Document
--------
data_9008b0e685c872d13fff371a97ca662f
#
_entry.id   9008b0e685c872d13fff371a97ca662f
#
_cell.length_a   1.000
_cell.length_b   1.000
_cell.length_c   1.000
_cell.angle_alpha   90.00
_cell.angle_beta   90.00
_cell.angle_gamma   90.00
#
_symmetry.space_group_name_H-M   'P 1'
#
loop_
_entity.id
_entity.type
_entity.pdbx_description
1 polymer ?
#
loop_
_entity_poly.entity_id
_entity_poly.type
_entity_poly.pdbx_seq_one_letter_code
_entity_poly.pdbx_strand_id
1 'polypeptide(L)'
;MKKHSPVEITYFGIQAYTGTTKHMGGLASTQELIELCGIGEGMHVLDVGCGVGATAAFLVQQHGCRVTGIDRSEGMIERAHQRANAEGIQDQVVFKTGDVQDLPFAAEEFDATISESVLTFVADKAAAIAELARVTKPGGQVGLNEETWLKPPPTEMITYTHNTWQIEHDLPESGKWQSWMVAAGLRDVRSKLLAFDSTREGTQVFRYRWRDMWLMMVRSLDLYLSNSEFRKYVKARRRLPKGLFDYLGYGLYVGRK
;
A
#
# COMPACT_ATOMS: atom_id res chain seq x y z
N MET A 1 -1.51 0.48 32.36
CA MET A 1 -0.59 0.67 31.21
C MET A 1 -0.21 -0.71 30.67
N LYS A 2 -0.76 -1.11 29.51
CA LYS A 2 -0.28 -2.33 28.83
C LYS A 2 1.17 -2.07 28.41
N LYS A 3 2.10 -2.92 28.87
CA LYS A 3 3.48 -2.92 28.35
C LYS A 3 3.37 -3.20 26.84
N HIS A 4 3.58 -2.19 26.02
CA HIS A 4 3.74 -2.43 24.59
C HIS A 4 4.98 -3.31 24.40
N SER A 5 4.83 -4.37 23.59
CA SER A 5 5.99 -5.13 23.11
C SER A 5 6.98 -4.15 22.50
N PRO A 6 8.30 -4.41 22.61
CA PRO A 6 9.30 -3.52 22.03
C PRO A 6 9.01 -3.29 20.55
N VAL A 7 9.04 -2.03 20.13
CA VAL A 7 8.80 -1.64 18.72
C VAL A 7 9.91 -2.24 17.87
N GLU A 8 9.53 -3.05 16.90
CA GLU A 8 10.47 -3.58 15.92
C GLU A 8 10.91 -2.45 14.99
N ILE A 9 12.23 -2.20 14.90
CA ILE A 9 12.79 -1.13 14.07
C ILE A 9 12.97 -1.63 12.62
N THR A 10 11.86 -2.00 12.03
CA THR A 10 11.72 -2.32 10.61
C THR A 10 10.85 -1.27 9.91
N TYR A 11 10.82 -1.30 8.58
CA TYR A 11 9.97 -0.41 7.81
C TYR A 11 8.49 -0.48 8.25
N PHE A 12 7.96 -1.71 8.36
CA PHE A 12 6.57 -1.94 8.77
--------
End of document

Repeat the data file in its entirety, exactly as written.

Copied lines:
data_9008b0e685c872d13fff371a97ca662f
#
_entry.id   9008b0e685c872d13fff371a97ca662f
#
_cell.length_a   1.000
_cell.length_b   1.000
_cell.length_c   1.000
_cell.angle_alpha   90.00
_cell.angle_beta   90.00
_cell.angle_gamma   90.00
#
_symmetry.space_group_name_H-M   'P 1'
#
loop_
_entity.id
_entity.type
_entity.pdbx_description
1 polymer ?
#
loop_
_entity_poly.entity_id
_entity_poly.type
_entity_poly.pdbx_seq_one_letter_code
_entity_poly.pdbx_strand_id
1 'polypeptide(L)'
;MKKHSPVEITYFGIQAYTGTTKHMGGLASTQELIELCGIGEGMHVLDVGCGVGATAAFLVQQHGCRVTGIDRSEGMIERAHQRANAEGIQDQVVFKTGDVQDLPFAAEEFDATISESVLTFVADKAAAIAELARVTKPGGQVGLNEETWLKPPPTEMITYTHNTWQIEHDLPESGKWQSWMVAAGLRDVRSKLLAFDSTREGTQVFRYRWRDMWLMMVRSLDLYLSNSEFRKYVKARRRLPKGLFDYLGYGLYVGRK
;
A
#
# COMPACT_ATOMS: atom_id res chain seq x y z
N MET A 1 -1.51 0.48 32.36
CA MET A 1 -0.59 0.67 31.21
C MET A 1 -0.21 -0.71 30.67
N LYS A 2 -0.76 -1.11 29.51
CA LYS A 2 -0.28 -2.33 28.83
C LYS A 2 1.17 -2.07 28.41
N LYS A 3 2.10 -2.92 28.87
CA LYS A 3 3.48 -2.92 28.35
C LYS A 3 3.37 -3.20 26.84
N HIS A 4 3.58 -2.19 26.02
CA HIS A 4 3.74 -2.43 24.59
C HIS A 4 4.98 -3.31 24.40
N SER A 5 4.83 -4.37 23.59
CA SER A 5 5.99 -5.13 23.11
C SER A 5 6.98 -4.15 22.50
N PRO A 6 8.30 -4.41 22.61
CA PRO A 6 9.30 -3.52 22.03
C PRO A 6 9.01 -3.29 20.55
N VAL A 7 9.04 -2.03 20.13
CA VAL A 7 8.80 -1.64 18.72
C VAL A 7 9.91 -2.24 17.87
N GLU A 8 9.53 -3.05 16.90
CA GLU A 8 10.47 -3.58 15.92
C GLU A 8 10.91 -2.45 14.99
N ILE A 9 12.23 -2.20 14.90
CA ILE A 9 12.79 -1.13 14.07
C ILE A 9 12.97 -1.63 12.62
N THR A 10 11.86 -2.00 12.03
CA THR A 10 11.72 -2.32 10.61
C THR A 10 10.85 -1.27 9.91
N TYR A 11 10.82 -1.30 8.58
CA TYR A 11 9.97 -0.41 7.81
C TYR A 11 8.49 -0.48 8.25
N PHE A 12 7.96 -1.71 8.36
CA PHE A 12 6.57 -1.94 8.77